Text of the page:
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Interpreting the Bible Can Be Difficult

These days the word ‘interpret’ is a red flag to some people, who fear it is a license to distort the ‘plain reading’ of scripture down some slippery slope toward heresy.

But I’m trying to use it in a much less threatening way. We each have to interpret and apply this collection of writings we call the Bible personally, so our lives might be changed for the better. So we are (first of all) happier, and our words and actions will reach out to, and bless, others.

Psalm 119 calls God’s word a "lamp unto my feet". And that suggests to me He wants us on a path leading home – not wandering in the weeds, getting poison ivy and stuff. Or getting lost.

So we should read for understanding primarily because we want to interpret God’s messages clearly to help us live as He intended.

But, of course, our situation is not like, say, Abraham’s – herding sheep in a far country.

And we don’t go to the tabernacle or temple to have sacrifices done on our behalf.

Still all those stories, metaphors and admonitions, with careful interpretation, can apply to us.

For example, in Isaiah 1, we read:

I have more than enough of burnt offerings” …

“I cannot bear your evil assemblies” …

“Your hands are full of blood” …

“Wash and make yourselves clean” …

“Learn to do right! Seek justice”…

“If you are willing and obedient, you will eat the best from the land

It’s not too hard to adapt this context to understand that God is generally condemning hypocrisy and empty formality in religious practice.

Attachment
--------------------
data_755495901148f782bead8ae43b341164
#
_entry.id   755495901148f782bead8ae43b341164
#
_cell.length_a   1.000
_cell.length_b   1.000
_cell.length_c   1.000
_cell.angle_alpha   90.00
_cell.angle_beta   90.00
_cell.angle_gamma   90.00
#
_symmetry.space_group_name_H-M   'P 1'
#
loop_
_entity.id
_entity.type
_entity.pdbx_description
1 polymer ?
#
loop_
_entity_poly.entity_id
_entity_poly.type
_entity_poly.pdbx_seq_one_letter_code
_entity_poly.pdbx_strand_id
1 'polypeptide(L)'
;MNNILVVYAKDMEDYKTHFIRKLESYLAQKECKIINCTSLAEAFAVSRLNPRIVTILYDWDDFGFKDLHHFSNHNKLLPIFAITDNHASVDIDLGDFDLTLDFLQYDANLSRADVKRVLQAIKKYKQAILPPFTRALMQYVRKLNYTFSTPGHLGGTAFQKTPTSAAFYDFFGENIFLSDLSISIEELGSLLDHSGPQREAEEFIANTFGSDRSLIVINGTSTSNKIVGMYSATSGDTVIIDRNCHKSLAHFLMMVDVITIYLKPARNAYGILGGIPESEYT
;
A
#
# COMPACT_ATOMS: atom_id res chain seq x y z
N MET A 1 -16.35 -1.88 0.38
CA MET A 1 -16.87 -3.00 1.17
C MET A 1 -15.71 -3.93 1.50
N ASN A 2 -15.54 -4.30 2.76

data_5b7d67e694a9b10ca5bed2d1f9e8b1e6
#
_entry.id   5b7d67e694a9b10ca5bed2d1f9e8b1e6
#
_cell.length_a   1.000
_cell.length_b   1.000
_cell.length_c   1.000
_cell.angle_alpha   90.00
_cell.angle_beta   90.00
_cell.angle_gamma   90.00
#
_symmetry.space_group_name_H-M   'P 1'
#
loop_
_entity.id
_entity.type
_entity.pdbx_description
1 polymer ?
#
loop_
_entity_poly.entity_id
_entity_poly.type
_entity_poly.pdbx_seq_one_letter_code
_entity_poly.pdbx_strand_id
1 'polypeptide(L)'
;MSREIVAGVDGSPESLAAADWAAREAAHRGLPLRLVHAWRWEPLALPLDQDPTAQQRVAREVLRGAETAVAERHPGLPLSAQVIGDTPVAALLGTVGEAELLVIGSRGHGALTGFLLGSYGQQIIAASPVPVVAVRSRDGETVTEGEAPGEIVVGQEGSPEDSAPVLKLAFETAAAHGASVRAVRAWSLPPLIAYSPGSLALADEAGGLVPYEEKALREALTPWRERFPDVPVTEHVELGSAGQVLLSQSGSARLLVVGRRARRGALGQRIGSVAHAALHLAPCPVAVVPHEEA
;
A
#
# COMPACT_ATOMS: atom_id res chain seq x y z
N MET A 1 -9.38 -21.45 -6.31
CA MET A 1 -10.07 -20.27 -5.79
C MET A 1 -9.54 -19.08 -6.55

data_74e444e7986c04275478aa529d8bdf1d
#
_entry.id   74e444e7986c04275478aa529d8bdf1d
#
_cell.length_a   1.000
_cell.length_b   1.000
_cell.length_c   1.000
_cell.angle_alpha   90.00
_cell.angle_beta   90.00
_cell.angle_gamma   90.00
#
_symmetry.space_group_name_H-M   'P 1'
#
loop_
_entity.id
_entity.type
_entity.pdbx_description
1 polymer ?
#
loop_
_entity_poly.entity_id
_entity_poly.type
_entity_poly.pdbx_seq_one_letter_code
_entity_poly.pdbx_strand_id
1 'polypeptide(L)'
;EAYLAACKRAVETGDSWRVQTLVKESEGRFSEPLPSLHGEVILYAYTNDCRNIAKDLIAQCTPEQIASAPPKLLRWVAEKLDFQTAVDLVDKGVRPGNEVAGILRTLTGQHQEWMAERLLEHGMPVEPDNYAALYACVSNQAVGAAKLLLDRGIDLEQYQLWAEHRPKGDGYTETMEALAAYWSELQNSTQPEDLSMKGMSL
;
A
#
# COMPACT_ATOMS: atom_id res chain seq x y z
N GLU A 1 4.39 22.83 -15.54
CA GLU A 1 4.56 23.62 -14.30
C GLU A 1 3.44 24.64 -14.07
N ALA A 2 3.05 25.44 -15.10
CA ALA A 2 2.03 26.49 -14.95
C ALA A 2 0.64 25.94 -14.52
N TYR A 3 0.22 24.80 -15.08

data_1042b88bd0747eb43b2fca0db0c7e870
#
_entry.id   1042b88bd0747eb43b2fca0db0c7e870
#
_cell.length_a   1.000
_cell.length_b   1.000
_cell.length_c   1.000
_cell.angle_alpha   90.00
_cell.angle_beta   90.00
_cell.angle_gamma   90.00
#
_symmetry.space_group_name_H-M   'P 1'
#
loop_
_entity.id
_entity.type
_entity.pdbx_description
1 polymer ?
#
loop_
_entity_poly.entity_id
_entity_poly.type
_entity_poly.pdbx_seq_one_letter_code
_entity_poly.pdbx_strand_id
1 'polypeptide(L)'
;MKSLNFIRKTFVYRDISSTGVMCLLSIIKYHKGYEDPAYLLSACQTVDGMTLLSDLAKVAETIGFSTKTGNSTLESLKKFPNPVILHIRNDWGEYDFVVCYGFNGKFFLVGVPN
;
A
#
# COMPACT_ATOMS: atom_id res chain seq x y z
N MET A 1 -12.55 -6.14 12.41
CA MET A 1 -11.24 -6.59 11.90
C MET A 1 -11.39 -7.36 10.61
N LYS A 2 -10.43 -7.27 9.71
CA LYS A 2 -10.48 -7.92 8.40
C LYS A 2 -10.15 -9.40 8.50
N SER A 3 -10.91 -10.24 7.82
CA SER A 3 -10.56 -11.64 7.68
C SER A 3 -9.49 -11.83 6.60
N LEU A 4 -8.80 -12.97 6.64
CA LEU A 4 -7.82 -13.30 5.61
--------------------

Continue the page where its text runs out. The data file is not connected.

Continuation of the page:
But my hands aren’t literally "full of blood". And how might I fail to "seek justice" as I go to work, play with my kids or participate in church?

I could suggest some possibilities to you. Essays like this do that all the time. But eventually and foundationally you and I need to seriously, prayerfully interpret those words ourselves.

Or consider the famous faith chapter of Hebrews 11. Especially:

faith is being sure of what we hope for and certain of what we do not see.

Isn’t this an oxymoron – like ‘jumbo shrimp’? To be certain of what we do not see? How would that fly with any of the (seems like hundreds of) CSI detectives on TV these days? Apparent paradoxes like these demand effort to be sensibly understood and applied. We will be in the weeds if our faith definition devolves into Mark Twain’s “Faith is believing what you know ain’t so”. Or making faith be like the ‘Little Engine That Could’ – just repeating “I think I can, I think I can.”

But there is something intuitively understandable and compelling as we read:

These people … did not receive the things promised; they only saw them and welcomed them from a distance. And they admitted that they were aliens and strangers on earth.

Do we resonate with that sentiment? Can we, should we, will we, live our lives, feeling in the deepest regions of our soul that while today we are like aliens in a foreign country, by faith we can now act as citizens of heaven?

We have to interpret and apply every sentence for ourselves. And it is from within this effort that God speaks to us.

The result can be transformative.

But the work can be difficult.

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